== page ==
Brands and manufacturers are tasked with the unique challenge of engaging and connecting with two separate audiences: Customers and wholesale B2B clients. But the gap between the ideal B2B and B2C buying journey continues to narrow, with shoppers of all kinds seeking relevant content, high-definition images and detailed product information to make the best decisions.
In addition to its customer-facing web site and three stores, Company C has a network of more than 1,000 wholesale partners. With MarketLive, Company C now has an improved B2C site, and a dedicated B2B portal for wholesale partners and designers. Through the portal, partners can place orders, look up product pricing, access inventory levels and sift through selling tools and collateral.
Although the business has a 20-year history, Company C recently established a multichannel strategy to help differentiate the brand, according to Walter Chapin, President and Co-Founder of Company C. “That requires building a relationship directly with our consumers.”
To better connect with customers and wholesale partners, Company is steering away from siloed strategies that force customers to hop between a catalog, desktop/laptop or mobile device. Now, the company is focusing on “giving partners a dedicated site where they can get all the tools they need to succeed,” said Chapin in an interview with Retail TouchPoints. “We want to convert the web to be a digital platform and grand central for all people we interact with, whether that’s consumers, wholesales or media.”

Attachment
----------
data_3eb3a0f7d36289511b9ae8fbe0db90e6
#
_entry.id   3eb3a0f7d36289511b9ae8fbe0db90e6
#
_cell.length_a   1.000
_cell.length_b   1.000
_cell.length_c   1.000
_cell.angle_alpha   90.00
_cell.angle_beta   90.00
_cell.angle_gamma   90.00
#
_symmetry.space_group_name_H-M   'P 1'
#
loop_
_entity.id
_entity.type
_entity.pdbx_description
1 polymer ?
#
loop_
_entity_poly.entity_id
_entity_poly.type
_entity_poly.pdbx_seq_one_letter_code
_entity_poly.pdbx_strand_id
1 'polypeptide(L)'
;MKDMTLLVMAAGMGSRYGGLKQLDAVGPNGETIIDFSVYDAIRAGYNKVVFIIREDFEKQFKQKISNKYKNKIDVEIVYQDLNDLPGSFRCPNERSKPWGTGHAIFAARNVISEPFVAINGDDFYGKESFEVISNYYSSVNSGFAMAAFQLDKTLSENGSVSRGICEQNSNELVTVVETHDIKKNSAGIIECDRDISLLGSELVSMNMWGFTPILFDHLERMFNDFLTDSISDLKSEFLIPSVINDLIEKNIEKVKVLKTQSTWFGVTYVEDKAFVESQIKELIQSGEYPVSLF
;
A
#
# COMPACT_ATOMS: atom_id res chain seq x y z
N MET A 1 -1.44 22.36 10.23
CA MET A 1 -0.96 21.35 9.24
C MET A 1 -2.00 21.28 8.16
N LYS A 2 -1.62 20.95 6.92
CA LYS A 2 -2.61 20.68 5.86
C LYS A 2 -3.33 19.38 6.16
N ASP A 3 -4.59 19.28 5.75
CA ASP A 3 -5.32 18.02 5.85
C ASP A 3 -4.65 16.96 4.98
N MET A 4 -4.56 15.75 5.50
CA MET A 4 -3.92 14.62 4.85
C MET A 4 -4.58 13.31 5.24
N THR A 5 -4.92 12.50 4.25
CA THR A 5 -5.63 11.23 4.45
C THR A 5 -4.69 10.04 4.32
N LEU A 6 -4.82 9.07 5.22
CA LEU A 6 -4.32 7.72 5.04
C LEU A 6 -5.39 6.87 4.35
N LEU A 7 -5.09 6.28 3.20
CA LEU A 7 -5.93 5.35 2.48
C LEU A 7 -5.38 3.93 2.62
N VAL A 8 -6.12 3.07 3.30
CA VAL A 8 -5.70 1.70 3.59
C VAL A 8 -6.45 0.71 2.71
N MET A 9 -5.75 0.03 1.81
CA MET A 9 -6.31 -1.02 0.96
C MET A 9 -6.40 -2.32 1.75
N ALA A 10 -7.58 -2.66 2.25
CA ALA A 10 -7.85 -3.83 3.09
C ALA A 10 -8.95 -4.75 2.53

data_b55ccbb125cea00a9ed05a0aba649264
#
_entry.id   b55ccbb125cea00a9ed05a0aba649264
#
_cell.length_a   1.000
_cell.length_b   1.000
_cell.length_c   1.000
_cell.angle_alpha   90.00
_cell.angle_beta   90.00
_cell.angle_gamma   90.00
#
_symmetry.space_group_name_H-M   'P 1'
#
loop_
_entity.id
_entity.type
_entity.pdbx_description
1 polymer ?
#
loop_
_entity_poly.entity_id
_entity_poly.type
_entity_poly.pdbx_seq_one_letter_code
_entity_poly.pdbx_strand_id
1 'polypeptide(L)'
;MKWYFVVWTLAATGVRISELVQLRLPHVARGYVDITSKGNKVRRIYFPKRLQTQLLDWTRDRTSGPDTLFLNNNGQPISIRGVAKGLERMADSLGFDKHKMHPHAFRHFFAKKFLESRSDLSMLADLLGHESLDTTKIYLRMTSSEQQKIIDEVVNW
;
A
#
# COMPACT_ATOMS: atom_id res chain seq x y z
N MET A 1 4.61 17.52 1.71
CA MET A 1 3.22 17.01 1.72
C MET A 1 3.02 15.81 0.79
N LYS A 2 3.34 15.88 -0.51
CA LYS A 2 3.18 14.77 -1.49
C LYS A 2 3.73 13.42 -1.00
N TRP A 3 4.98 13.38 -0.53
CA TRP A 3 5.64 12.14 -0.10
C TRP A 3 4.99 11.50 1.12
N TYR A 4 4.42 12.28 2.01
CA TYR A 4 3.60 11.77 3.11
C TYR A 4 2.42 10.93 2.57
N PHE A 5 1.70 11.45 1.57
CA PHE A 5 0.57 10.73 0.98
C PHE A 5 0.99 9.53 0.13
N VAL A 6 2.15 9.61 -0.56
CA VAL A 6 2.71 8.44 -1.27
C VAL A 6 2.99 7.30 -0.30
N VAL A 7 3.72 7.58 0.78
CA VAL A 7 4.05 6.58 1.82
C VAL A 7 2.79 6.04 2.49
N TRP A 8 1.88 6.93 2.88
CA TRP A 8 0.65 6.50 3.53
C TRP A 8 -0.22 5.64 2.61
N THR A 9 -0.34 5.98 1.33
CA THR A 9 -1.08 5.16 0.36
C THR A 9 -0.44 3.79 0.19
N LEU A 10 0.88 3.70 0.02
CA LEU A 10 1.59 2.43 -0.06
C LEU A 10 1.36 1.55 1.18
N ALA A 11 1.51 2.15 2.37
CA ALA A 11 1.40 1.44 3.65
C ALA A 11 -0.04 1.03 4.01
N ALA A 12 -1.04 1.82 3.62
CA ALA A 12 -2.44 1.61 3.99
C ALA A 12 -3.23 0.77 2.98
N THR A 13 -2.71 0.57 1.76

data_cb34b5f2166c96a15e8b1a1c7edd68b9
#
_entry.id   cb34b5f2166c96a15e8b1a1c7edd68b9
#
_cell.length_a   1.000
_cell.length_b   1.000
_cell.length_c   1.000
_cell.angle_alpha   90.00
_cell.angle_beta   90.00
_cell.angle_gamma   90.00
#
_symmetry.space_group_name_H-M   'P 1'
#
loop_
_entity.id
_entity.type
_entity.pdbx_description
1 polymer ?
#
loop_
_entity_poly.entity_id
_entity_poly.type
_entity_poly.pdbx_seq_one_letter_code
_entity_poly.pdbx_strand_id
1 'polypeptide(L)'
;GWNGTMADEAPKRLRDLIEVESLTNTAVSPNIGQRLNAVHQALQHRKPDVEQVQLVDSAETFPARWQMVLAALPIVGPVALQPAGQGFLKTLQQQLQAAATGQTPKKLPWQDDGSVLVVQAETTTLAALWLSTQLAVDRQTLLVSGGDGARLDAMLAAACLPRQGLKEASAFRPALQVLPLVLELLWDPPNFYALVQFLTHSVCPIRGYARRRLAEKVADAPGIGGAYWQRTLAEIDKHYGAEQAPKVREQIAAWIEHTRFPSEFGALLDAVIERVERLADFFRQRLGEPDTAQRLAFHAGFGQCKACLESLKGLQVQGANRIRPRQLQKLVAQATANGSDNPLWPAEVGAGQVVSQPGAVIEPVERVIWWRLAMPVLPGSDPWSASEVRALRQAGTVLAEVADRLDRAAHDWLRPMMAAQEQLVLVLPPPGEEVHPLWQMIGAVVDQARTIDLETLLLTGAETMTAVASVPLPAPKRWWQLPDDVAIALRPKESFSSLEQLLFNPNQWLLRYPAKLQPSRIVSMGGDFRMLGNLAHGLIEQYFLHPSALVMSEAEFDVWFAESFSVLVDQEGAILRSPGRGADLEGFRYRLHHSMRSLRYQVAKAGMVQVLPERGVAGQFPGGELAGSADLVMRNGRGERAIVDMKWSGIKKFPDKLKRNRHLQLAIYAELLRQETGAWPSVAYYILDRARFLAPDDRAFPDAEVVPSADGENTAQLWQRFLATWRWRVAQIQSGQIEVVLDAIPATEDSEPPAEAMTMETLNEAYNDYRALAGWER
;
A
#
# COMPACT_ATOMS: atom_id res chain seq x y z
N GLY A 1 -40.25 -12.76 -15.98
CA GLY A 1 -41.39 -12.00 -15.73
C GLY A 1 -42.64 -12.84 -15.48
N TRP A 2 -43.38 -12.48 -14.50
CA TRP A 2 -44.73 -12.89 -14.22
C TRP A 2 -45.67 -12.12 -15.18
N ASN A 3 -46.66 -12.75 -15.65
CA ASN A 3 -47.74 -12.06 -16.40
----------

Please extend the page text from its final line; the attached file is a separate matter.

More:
With the new dedicated B2B portal and improved B2C site, Company C will be empowered to help customers make the best decisions, and buy “how and when they want to buy,” Chapin said. The new e-Commerce site was designed to give all customers a 360-degree view of products, creating “a hub for everything they may want, whether it’s a technical view of products, basic content or photography.”
With the MarketLive platform, the Company C team will be able to make enhancements to the web sites in a more agile fashion while ensuring site uptime.
Company C previously made manual adjustments to custom-built components, making it difficult for employees to maintain the site, according to Chapin. “We wanted a cohesive platform that would be easier for our customers to use and us to maintain.”